– Experts evaluated forum as “№1 best forum on urban development in the country”

 

Already ARGO has made progress on all four tasks.

  1. Export of technology:

– Included in the list of recommended practices by Agency for Strategic Initiatives (ASI) and the Civic Chamber of the Russian Federation

– School of Living Cities took place in 4 cities

– Creation of ARGO in Dimitrovgrad, active negotiations on replication with several cities, including Nizhny Novgorod

  1. Branding area

– In addition to the direct measurable results like 300 publications in the media and several thousand references in social networks, Izhevsk is increasingly referred to by the majority of experts and specialists in urban planning and urban development, as one of the leaders.  The UrbanFest forum itself is one of the great anticipated events in the Russian calendar of urban events. Today, the project team includes experts and practitioners from Moscow, St. Petersburg, Samara, Novokuznetsk, Holland, Germany, Canada, and France … And this platform in Izhevsk is referred to as the Izhevsk Forum. It has much potential to become more and more attractive and prestigious.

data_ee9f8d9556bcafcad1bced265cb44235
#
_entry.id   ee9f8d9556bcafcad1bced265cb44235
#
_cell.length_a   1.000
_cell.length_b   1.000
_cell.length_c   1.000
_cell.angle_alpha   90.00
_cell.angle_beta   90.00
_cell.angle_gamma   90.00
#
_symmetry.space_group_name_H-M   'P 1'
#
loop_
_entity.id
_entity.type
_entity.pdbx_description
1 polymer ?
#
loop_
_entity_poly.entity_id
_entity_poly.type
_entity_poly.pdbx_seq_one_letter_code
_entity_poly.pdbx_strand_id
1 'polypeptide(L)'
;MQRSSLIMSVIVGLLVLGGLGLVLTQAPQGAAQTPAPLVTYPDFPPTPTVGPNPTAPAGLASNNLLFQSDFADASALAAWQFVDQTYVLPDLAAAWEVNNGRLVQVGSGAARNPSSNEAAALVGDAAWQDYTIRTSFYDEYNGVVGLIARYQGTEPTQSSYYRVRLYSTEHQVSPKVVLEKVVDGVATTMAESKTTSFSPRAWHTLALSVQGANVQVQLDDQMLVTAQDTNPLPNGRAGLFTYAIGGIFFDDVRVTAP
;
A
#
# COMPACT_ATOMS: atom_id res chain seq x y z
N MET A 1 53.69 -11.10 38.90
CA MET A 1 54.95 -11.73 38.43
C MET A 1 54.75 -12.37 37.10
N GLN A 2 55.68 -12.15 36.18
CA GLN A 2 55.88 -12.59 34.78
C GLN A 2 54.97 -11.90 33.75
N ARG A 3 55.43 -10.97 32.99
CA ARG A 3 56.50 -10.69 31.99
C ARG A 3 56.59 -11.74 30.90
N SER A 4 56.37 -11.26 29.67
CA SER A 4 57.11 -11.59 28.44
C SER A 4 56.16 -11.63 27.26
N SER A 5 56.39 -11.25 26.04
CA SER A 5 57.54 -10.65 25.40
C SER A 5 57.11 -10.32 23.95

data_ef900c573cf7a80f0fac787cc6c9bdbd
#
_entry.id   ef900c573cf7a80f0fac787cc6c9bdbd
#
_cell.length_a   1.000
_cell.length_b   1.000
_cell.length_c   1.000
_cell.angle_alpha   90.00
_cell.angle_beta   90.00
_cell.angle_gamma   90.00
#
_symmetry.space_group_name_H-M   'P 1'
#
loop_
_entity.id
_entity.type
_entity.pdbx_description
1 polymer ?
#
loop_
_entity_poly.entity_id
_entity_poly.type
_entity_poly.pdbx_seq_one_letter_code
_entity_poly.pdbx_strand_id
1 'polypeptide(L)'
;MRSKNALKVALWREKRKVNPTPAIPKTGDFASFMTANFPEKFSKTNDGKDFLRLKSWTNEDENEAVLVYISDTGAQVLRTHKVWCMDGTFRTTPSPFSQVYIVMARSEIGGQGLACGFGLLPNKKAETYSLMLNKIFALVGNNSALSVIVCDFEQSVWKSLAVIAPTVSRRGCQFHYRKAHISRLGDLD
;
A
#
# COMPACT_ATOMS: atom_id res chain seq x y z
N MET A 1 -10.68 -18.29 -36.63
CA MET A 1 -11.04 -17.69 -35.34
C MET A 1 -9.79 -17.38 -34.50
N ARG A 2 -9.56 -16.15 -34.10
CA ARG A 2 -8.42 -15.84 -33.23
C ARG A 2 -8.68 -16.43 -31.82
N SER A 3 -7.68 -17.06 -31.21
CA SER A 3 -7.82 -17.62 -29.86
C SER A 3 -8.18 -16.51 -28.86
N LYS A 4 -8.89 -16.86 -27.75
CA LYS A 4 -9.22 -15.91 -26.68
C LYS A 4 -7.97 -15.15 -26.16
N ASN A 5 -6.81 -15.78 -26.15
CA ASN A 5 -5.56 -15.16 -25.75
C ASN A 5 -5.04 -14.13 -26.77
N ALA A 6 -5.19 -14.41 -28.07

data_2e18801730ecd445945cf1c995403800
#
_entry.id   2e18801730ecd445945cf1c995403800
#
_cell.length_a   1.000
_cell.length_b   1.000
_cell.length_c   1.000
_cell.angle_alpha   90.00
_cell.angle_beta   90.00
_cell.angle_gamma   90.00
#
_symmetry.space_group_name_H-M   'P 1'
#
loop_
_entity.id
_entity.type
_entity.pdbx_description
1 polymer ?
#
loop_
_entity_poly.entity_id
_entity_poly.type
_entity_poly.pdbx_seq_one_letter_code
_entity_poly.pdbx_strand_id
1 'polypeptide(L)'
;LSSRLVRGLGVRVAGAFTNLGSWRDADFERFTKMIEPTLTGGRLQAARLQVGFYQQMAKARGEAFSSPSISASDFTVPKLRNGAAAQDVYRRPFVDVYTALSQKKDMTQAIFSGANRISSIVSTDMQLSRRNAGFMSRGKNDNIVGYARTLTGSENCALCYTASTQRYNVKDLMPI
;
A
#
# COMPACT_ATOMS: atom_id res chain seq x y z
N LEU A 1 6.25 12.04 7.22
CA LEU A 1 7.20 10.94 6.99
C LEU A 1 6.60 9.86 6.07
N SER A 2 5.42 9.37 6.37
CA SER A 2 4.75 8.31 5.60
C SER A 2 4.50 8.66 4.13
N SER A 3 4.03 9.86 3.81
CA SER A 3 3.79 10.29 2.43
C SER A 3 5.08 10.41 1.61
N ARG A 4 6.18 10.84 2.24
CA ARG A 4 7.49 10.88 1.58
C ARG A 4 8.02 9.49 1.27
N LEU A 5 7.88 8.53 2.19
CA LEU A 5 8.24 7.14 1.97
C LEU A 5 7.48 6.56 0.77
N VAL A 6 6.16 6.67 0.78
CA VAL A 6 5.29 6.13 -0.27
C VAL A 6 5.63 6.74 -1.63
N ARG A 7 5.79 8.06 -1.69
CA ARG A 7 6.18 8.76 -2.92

– In March 2015 ARGO team was a partner and a key speaker at the Davos World Communications Forum, where the experience and technologies of ARGO were greeted with enormous enthusiasm by representatives of over 30 countries. Many participants learned there about ARGO Integral City development approach and plan to implement it in their home cities while planning to attend next UrbanFest in Izhevsk.

  1. Import practices:

– Izhevsk is becoming a pilot area for the implementation of best-in-class urban practices from ASI

– ARGO reached an agreement on joint projects with the Strelka Institute of media, design and architecture

– Some practices of the “Nobel Award” nominees accepted and implemented in Izhevsk

  1. Internal mobilization:

– The number of members of the ARGO Coordinating Council increased, reaching over 100 people

– ARGO recognized at the level of local and regional authorities and is perceived as a key partner in most development-related processes.